In the middle of the eighteenth century, tales describing the gruesome reality of slavery in the West Indies made their way back to Britain and stimulated public interest in the topic. The first formally organized abolitionist group, The Committee for the Abolition of the Slave Trade, came together in 1787 at a printing shop in London. This society was responsible for commissioning the famous “Am I not a man and a brother?” design, which it adopted as its seal. The motif first appeared in print in the March 1788 issue of The Gentleman’s Magazine, but no attention was given to the name of the artist. Several prints of the design existed amongst the papers of ornithologist and engraver Thomas Bewick upon his death in 1828, and as of now he remains the most convincing candidate, but the evidence is far from conclusive. Well-known potter Josiah Wedgwood produced cameos of design in the late 1780's, some of which were shipped to Benjamin Franklin and worn by supporters of the antislavery movement in Philadelphia. [Kyle Knapp: [ link ]

VIEW & DOWNLOAD these research articles on abolition tokens:
Numismatic Impressions of the Abolitionist Movement - Kyle Knapp [a PREMIER article!] [ link ]
The Kneeling Slave Token - Beerstecher: [ link ]
Abolitionist Tokens & William Garrison - Rachootin: [ link ]
Conder Token Collectors Club Journal (CTCC) article : [ link ]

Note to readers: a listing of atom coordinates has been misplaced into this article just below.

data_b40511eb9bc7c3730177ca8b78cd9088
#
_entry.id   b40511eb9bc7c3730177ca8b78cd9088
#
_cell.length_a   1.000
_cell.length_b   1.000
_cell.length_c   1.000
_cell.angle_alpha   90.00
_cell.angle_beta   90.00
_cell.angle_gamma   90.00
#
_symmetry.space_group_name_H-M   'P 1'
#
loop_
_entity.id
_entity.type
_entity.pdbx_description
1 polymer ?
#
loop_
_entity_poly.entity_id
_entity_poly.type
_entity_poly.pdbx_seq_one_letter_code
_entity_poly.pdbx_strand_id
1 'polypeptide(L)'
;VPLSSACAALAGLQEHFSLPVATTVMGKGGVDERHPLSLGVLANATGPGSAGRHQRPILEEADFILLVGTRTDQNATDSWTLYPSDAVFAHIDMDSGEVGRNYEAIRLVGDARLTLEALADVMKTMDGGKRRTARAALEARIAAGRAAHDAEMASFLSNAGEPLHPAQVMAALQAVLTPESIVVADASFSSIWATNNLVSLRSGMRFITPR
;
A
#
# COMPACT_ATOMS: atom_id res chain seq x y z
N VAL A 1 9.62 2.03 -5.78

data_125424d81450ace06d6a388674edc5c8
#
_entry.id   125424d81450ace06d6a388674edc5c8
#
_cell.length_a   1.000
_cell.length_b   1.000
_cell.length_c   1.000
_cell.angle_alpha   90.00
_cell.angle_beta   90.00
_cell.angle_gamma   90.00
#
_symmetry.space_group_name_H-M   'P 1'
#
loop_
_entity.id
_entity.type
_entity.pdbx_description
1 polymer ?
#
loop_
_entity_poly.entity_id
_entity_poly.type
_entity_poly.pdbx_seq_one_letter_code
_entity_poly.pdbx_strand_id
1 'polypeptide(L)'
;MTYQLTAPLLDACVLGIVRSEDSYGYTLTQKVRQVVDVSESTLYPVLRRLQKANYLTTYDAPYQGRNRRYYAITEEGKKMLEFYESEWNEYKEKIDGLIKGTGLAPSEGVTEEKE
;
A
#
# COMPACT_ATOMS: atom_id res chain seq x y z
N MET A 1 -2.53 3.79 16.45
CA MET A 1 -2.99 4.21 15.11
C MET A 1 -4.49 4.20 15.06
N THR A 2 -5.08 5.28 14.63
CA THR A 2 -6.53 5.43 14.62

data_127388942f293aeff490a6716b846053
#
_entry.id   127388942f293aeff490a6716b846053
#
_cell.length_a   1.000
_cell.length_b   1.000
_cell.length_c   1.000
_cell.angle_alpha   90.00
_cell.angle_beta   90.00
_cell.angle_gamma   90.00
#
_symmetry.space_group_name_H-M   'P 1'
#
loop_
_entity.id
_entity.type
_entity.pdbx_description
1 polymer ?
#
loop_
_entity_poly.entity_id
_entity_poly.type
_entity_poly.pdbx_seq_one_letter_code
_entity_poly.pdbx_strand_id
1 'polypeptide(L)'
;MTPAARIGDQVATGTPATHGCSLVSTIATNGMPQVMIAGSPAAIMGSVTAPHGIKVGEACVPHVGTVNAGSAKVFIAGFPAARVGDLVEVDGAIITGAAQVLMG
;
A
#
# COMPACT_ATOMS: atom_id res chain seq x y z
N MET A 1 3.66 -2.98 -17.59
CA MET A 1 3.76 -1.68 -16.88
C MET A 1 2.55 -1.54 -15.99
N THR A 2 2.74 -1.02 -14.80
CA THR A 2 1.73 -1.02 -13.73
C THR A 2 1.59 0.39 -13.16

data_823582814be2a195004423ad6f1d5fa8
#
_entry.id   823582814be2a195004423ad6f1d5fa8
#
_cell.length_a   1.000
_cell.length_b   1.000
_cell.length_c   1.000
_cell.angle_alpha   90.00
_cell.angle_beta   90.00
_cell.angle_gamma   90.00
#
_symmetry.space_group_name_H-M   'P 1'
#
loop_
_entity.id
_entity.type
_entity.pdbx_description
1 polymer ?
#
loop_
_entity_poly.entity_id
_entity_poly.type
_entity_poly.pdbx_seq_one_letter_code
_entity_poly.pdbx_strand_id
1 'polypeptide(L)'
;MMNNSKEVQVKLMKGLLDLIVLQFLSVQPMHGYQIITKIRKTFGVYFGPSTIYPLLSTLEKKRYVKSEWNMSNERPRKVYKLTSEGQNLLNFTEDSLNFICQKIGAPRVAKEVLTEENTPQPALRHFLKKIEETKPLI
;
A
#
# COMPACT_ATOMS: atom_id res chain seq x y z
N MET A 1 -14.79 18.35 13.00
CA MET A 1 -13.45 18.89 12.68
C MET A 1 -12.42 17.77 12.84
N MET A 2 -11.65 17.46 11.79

Here's an early article on this series by Melvin and George Fuld, "The Numismatist" Apr 1957, page 395 at this: [ link ]

"Am I Not A Man And A Brother" Anti-Slavery Conder Token; ca. 1796. Manufacturer: William Lutwyche; Mint: Soho Mint, Birmingham; Artist: Roger Dixon. Copper, 2.8 cm.
In 1787, responding to an ongoing shortage in official coinage, some British merchants and tradesmen began producing their own privately minted coins and tokens for local circulation. Cheap and accessible, these objects proved an ideal vehicle for political propaganda. Abolitionist and antislavery designs proliferated in London and the provinces. This halfpenny token, which was manufactured in Birmingham, bears the seal of the Society for Effecting the Abolition of the Slave Trade on the obverse (or front). A pair of clasped hands with the inscription “May slavery & oppression cease throughout the world” appears on the reverse.
· Date: April 4, 2009 · Views: 18,731 · Filesize: 107.0kb · Dimensions: 890 x 453 ·
Keywords: Am I Not A Man & Brother
Denomination: Token 1/2 Penny
Reference #: D&H 1038b - Middlesex
Date/Mintmark: ND
Condition: AU+
Weight: 9.53 g.; 27.5mm
Metal: copper, bronzed

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Registered: March 2009
Location: Wellington,Dominion of New Zealand.
Posts: 64
May 22, 2009 3:29am

I have got an anti-slavery commemorative 1/2d. traders' currency token from this series with the same reverse,but with a totally different obverse.

Eventually,I will get it uploaded.